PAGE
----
Integrated Rainwater Management: Municipalities Can Achieve More With Less
Note to Reader:
In April 2011, Metro Vancouver hosted the 2011 Water Balance Model Partners Forum. This was an opportunity for local governments to learn from each other, and reflect on what can be accomplished through alignment and collaboration. The Water Balance Model is an outcome of collaboration.
The Partners Forum was part of the continuing rollout of Beyond the Guidebook 2010: Implementing a New Culture for Urban Watershed Protection and Restoration in British Columbia.
In the weeks preceding the Forum, the Partnership released a series of articles that foreshadowed the information-transfer that would take place at the Forum. The following is extracted from the fourth in the series.
ISMP Course Correction
A decade ago, local governments were venturing into uncharted waters when undertaking ISMPs, the acronym for Integrated Stormwater Management Plans. Now, the experience of the Bowker Creek Initiative (in the Capital Region) serves as a guide for the “ISMP Course Correction” in the Metro Vancouver region.
The need for a ‘course correction’ was identified by the Metro Vancouver Liquid Waste Management Reference Panel in its Final Report to the Metro Vancouver Board, released in July 2009: “Re-focus Integrated RAINwater/Stormwater Management Plans on watershed targets and outcomes so that there are clear linkages with the land use planning and development approval process.”
Why the Course Correction
“There are two main drivers for the ISMP Course Correction,” states Richard Boase, Co-Chair of the Water Balance Model Partnership. “First, we had observed that too many stakeholders were either unaware or had lost sight of the original purpose in developing an ISMP – which is to protect stream health. They had also lost sight of what integration means. The second significant driver is the ‘unfunded infrastructure liability’. Local governments are hard-pressed financially. Communities cannot afford the cost of traditional ‘pipe-and-convey’ drainage infrastructure. We are being asked to do more with less.”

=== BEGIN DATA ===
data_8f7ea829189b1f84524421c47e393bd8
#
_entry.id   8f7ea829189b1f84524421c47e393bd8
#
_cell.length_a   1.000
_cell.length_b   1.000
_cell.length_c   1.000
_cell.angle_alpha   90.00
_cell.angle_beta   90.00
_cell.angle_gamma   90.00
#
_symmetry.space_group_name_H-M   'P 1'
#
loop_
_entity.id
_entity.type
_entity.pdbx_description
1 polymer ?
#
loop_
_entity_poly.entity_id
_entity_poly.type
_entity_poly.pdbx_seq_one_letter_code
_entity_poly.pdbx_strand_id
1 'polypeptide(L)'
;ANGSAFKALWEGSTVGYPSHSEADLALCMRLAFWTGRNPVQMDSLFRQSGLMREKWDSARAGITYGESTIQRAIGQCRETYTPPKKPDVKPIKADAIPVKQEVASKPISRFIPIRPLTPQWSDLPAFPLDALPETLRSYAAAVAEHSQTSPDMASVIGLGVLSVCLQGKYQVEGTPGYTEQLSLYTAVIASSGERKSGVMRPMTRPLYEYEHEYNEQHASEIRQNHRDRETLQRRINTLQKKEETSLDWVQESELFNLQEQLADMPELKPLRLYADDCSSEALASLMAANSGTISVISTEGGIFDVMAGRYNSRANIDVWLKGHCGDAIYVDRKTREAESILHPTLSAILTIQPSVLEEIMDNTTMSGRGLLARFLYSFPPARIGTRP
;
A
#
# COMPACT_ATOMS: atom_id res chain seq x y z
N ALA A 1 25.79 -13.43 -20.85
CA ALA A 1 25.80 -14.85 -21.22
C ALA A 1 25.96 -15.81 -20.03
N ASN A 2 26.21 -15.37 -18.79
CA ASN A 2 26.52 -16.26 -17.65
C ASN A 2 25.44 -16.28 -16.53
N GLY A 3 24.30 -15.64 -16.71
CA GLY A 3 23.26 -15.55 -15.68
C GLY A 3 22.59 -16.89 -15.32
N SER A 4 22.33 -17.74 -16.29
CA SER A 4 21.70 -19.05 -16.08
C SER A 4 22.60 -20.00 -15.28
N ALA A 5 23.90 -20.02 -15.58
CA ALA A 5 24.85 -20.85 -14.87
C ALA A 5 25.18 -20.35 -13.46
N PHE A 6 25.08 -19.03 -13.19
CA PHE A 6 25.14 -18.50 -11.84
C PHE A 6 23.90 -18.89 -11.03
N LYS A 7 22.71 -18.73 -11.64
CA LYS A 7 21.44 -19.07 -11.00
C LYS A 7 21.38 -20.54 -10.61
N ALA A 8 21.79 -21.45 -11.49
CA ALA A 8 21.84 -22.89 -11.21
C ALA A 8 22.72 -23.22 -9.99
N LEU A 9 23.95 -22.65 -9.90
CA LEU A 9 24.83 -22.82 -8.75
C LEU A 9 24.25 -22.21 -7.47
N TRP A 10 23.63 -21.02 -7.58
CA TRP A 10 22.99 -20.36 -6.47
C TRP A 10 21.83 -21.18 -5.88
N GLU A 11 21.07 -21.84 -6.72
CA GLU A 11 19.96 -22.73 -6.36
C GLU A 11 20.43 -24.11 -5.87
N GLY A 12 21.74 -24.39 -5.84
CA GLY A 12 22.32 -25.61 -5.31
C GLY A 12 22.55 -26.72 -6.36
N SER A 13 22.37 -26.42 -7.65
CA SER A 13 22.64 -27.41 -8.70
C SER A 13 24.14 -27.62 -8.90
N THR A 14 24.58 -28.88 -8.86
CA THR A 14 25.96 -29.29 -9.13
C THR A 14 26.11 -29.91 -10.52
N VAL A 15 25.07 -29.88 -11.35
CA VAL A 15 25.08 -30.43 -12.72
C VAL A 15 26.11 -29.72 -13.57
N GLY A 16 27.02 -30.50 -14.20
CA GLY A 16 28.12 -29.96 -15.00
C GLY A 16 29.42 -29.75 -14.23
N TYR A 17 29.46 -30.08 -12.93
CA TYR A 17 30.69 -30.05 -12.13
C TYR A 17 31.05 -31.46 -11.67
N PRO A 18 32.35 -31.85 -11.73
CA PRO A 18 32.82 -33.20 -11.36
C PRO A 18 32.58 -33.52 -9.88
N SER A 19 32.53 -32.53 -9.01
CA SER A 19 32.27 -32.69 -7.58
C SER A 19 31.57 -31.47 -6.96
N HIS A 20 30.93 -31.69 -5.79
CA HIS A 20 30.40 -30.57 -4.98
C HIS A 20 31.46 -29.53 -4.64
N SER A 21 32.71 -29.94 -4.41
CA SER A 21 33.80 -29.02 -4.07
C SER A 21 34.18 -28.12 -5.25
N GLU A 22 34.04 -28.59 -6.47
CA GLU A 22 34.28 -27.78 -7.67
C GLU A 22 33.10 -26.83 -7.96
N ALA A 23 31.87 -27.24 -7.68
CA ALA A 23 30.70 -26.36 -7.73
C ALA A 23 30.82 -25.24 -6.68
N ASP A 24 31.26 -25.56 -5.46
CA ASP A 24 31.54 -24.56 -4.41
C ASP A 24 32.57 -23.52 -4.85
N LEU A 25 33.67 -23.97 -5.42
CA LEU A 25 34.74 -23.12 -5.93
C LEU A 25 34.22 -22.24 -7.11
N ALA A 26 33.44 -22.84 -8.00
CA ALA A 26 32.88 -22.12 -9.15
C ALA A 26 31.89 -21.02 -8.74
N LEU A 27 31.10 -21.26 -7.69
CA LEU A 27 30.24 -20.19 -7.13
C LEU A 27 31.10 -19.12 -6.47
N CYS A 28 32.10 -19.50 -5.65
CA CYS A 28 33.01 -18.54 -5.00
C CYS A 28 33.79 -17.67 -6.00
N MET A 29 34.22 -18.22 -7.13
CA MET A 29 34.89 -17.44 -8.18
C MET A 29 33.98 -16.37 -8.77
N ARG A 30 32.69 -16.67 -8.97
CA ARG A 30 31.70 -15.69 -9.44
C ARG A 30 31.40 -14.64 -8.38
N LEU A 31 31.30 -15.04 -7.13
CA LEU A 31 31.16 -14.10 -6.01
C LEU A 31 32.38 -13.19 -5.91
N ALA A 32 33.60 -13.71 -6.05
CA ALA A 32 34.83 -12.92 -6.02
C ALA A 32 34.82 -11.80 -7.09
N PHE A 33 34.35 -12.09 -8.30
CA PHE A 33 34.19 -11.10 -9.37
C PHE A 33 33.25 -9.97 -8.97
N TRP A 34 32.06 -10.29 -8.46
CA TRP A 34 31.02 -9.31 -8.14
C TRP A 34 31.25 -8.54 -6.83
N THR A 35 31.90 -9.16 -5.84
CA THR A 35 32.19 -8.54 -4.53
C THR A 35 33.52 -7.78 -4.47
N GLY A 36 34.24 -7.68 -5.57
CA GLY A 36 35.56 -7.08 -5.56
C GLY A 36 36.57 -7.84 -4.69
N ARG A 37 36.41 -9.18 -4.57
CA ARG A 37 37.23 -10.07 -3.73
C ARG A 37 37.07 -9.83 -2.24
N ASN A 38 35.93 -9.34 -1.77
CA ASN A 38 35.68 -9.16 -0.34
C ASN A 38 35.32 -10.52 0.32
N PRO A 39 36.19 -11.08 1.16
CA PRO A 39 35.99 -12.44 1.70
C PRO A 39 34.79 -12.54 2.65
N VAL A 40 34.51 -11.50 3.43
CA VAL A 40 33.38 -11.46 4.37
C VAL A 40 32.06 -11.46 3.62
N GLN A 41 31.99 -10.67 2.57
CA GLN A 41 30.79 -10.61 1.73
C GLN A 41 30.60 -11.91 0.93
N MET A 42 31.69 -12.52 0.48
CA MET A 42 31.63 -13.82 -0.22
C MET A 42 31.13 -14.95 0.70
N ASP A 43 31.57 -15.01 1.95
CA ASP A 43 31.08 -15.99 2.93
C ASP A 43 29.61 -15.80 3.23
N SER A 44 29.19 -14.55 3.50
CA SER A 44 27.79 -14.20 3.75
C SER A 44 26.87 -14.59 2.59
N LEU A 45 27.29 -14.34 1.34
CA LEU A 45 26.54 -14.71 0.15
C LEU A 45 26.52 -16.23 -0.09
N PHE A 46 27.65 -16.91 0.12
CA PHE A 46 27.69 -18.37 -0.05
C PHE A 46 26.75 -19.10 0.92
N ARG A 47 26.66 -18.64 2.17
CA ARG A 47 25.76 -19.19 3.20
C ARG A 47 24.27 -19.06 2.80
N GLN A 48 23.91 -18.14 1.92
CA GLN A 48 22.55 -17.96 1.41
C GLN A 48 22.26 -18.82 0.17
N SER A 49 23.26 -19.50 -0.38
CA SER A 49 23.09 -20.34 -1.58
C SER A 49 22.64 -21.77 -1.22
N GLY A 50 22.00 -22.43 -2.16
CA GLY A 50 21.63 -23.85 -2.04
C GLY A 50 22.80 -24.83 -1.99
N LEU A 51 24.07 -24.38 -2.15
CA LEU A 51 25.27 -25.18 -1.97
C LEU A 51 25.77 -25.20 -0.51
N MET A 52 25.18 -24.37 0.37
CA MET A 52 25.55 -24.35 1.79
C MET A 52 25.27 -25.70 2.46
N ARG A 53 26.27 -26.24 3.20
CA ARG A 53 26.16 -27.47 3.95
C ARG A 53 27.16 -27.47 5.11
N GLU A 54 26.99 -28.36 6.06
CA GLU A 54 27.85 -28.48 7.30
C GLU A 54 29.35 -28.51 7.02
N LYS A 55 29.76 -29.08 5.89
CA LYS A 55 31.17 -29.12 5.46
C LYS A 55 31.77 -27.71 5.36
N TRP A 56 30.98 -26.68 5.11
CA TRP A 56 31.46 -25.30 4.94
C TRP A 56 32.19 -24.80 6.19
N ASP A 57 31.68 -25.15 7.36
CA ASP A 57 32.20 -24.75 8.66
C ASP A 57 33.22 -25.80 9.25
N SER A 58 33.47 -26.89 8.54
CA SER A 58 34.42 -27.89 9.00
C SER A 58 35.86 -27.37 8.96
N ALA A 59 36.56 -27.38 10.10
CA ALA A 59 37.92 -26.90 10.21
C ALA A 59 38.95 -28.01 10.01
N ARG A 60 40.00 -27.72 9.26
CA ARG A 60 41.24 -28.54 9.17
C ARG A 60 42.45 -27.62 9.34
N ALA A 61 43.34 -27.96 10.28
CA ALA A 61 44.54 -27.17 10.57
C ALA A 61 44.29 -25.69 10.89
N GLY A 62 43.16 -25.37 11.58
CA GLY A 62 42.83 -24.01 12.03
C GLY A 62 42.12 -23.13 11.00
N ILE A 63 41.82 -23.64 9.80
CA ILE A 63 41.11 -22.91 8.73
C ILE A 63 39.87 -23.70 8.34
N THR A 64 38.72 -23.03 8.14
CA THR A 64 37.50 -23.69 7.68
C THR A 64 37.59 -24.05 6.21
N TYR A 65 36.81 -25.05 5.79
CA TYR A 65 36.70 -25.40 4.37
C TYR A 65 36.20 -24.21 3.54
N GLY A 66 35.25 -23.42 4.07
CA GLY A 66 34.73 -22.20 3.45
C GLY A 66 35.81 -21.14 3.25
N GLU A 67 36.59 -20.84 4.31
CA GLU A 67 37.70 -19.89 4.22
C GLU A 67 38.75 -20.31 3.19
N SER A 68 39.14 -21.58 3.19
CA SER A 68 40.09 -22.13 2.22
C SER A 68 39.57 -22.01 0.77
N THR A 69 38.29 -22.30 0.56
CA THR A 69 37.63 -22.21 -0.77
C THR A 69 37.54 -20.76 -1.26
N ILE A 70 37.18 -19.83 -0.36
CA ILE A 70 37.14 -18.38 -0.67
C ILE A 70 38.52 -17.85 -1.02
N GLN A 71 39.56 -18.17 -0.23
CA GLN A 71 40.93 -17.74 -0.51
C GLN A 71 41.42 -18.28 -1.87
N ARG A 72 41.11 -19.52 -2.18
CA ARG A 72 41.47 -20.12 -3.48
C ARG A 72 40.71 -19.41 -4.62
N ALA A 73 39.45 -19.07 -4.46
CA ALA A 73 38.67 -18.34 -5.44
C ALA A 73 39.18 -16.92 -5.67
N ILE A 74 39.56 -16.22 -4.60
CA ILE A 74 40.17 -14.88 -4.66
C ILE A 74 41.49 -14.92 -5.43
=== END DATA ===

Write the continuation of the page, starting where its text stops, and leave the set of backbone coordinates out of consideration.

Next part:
“Local governments in British Columbia are faced with this challenge: the initial capital cost of infrastructure is about 20% of the life-cycle cost; the other 80% largely represents a future unfunded liability. Fiscal constraints provide a powerful impetus for doing business differently to ‘achieve more with less’.”
Achieve More With Less
“The elephant in the room is always money. Municipalities have lots of competing interests for spending money; lots of projects to keep staff busy; and finite financial resources. We are all challenged to do more with less and get it done,” stated Anne Topp, District of Saanich Manager of Community Planning, at the 2010 Bowker Creek Forum, held in Victoria.
“We all have heard the quote ‘if you don’t know where you are going, it doesn’t matter what road you take’. With completion of the Blueprint, the Bowker Creek Initiative knows where it wants to go. Integrating with and using other plans to advance the Blueprint will be ongoing.”
“The 100-year Action Plan gives us time. This plan is not just about water. It is about how this community wants to live and connect to the environment. We don’t have to do the $20 million, $40 million ISMP approach. Keeping the pieces small and creating bite-sized pieces should allow the slow and steady approach,” concludes Anne Topp.
To Learn More:
To download a PDF version of the complete article below, click on Integrated Rainwater Management: Municipalities Can Achieve More With Less .
The focus of the artlcle is on the ISMP Course Correction. It describes the drivers for doing business differently; provides an overview of how the times have changed; and introduces the precedent-setting Bowker Creek Blueprint.
To understand the Bowker Creek context, click on The Bowker Creek Blueprint demonstrates what can be accomplished through a vision, alignment and collaboration — “Based on my experience over the past 30-plus years, the Bowker Creek Blueprint has gone well beyond any other plan in terms of how it has achieved consensus and galvanized commitment to move from planning to action on the ground,” states Kim Stephens, Executive Director of the Partnership for Water Sustainability.